Understanding Drug Approval and Researching Newly Approved Cancer Treatments
This fact sheet provides patient-focused information about the FDA drug approval process and guidance on researching FDA-approved agents for patients with cancer.
The US Food and Drug Administration (FDA)'s Center for Drug Evaluation and Research is responsible for approving over-the-counter (OTC) and prescription drugs in the United States based on their safety and effectiveness.1 Sponsors must submit an application that provides details about the drug, including data supporting its safety and efficacy. In addition, the FDA has developed and currently uses 4 different approaches to expedite drug approvals, with the goal of providing an approval decision as quickly as possible: Fast Track, Breakthrough Therapy, Accelerated Approval, and Priority Review.2
Fast Track and Accelerated Approval are designed to expedite the review of drugs that fulfill an unmet need for serious conditions. Accelerated Approval allows the use of a surrogate endpoint to demonstrate efficacy.2 Breakthrough Therapy applies to drugs that may improve outcomes over available therapies, and Priority Review indicates that the FDA intends to act on an application within 6 months.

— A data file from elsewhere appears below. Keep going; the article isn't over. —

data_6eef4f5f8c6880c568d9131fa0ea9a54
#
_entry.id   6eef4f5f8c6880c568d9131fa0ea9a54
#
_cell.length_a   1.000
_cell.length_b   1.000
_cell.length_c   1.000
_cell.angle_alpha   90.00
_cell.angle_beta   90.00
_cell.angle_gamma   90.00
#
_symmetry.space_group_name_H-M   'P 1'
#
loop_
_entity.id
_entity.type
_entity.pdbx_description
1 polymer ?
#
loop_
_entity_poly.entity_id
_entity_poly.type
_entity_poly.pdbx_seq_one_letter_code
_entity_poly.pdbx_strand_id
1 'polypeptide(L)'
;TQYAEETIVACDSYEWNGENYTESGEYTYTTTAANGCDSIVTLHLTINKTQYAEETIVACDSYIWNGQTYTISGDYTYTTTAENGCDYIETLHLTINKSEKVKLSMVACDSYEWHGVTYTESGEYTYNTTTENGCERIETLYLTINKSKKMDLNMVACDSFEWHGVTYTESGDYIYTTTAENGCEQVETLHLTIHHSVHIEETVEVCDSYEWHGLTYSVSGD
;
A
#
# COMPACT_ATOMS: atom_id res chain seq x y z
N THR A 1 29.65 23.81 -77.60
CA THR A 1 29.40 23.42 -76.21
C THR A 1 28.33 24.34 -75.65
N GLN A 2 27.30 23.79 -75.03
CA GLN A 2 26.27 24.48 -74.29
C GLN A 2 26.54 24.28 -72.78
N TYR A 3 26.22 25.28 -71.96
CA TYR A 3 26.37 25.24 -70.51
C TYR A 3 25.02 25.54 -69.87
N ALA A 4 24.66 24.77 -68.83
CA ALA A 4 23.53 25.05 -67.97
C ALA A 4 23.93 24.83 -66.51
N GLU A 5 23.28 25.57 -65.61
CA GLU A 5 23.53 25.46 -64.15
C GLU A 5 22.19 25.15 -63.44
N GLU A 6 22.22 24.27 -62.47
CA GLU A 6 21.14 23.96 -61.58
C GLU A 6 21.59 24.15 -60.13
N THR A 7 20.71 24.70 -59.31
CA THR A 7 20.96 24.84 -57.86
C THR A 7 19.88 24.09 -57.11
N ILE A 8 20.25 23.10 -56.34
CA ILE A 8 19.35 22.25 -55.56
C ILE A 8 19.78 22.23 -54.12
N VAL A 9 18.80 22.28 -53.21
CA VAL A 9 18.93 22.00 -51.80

The FDA typically announces new drug approval through FDA news releases and adds approved drugs to their publicly available database, Drugs@FDA.3 Many manufacturers will also announce approval of their drug by press release. Therefore, FDA-approved drugs can also be searched by using a search engine such as Google and search terms such as “[cancer type] AND FDA approved.” The year can be added to narrow a search to more recently approved drugs. The FDA and other institutions, however, provide searchable databases that provide an easier and somewhat more reliable strategy to find FDA-approved drugs with more targeted search results.
Searching for Approved Drugs
The following list offers examples of websites that maintain databases of FDA-approved drugs, some of which also provide an app with similar functions as the website.